John Marsden, born in Victoria, Australia in 1950 is best known for his Young Adult fiction series Tomorrow and its follow-up, The Ellie Chronicles.
Praise for Out Of Time : “In this…intriguing novella by Australian fantasist Marsden by way of H.G. Wells, the time machine isn’t just a thrilling gizmo but a vehicle for exploring the human condition….Sophisticated YAs will enjoy chasing its elusive ripples of meaning.”– Booklist
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In 1993 the widely acclaimed Tomorrow, When the War Began (The Tomorrow Series #1) was published.
When Ellie and her friends go camping, they have no idea they’re leaving their old lives behind forever. Despite a less-than-tragic food shortage and a secret crush or two, everything goes as planned. But a week later, they return home to find their houses empty and their pets starving. Something has gone wrong–horribly wrong. Before long, they realize the country has been invaded, and the entire town has been captured–including their families and all their friends. Ellie and the other survivors face an impossible decision: They can flee for the mountains or surrender. Or they can fight.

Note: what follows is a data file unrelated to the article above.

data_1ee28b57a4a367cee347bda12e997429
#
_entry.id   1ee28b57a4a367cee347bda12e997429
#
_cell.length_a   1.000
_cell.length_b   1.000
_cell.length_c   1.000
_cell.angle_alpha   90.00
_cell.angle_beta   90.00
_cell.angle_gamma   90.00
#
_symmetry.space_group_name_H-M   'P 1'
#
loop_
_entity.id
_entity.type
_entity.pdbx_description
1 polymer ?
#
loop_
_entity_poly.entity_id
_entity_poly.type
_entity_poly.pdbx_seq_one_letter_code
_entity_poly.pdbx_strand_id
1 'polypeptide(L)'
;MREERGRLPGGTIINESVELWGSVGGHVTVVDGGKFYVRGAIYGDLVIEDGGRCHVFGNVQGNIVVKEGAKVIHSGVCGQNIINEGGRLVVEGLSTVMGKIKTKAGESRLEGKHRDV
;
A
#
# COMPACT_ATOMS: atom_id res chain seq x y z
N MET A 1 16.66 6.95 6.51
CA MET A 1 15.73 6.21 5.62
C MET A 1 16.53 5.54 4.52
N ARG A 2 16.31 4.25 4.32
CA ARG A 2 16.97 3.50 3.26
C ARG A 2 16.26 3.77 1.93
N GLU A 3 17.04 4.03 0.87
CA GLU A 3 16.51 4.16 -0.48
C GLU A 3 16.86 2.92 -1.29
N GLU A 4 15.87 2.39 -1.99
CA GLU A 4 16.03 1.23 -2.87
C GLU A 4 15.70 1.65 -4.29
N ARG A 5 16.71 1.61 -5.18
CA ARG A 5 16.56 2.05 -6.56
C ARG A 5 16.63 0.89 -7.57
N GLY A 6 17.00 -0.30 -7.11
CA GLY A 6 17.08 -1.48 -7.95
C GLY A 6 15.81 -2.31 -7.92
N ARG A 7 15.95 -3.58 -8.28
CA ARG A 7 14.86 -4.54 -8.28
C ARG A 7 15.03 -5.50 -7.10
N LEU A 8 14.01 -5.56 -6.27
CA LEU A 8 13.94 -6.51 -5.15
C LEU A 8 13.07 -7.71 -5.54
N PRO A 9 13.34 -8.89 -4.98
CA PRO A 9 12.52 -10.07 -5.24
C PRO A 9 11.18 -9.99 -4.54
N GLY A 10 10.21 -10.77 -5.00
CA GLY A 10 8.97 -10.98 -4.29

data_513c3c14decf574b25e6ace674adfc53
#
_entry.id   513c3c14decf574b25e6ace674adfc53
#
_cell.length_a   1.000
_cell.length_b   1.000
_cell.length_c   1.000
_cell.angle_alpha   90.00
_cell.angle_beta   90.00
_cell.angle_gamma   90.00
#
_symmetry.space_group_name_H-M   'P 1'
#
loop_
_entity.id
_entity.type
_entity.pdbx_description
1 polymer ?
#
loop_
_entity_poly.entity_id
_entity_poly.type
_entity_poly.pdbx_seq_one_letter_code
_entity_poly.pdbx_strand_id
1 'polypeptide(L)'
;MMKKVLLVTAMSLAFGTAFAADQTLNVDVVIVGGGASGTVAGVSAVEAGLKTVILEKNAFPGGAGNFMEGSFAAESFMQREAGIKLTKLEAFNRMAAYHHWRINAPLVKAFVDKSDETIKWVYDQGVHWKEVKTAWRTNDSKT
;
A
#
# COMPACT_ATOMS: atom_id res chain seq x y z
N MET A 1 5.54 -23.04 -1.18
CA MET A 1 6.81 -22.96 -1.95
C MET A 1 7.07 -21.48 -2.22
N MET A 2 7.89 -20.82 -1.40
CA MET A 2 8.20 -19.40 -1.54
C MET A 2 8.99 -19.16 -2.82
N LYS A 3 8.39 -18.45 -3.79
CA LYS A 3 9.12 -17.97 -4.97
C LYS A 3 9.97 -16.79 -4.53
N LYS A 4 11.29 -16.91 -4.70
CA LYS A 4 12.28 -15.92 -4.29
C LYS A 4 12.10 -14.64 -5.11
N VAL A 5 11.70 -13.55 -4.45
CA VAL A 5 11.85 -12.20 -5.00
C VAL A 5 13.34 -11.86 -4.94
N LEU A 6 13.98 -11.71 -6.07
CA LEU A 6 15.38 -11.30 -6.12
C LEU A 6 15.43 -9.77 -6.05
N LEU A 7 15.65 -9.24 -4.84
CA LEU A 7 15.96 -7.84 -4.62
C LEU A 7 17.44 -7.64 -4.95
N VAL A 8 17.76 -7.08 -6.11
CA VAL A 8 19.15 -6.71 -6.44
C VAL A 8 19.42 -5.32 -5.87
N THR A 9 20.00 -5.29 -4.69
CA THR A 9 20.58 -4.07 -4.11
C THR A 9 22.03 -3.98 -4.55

A sequel series to Tomorrow, The Ellie Chronicles, While I Live (The Ellie Chronicles), Incurable (The Ellie Chronicles) and Circle Of Flight (The Ellie Chronicles) was then published from 2003 to 2006. This follow up series concerns with the attempts of society and the protagonist Ellie to regain a normal level of functioning in the face of the psychological damage sustained during the war.
The Tomorrow Series is also being made into a movie by Stuart Beattie (screenwriter of Australia and Pirates of the Caribbean trilogy).
See article “Tomorrow” Brings Directing Debut for Screenwriter .
Something is rotten in the state of Denmark, but Hamlet can’t be sure what’s causing the stench. His rage at his mother’s infidelities — together with his greed for the sensual Ophelia and his dead father’s call to revenge a “murder most foul” — have his mind in chaos, and he wants to scatter his traitorous uncle’s insides across the fields. But was it really his father’s ghost that night on the ramparts, or a hell-fiend sent to trick him? “Action is hot,” he tells Ophelia, who lives shut up in a tower with her longings and lust. “Action is courage, and reflection is cowardly. Picking up the knife has the colors of truth. As soon as I hesitate. . . .” In this dark, erotically charged, beautifully crafted novel, John Marsden brings one of Shakespeare’s most riveting characters to full-blooded life in a narrative of intense psychological complexity.
Here is my review of Hamlet.
A selection of reviews of John Marsden’s titles by other book bloggers:
Bibliographic content in this post was sourced from http://www.johnmarsden.com.au/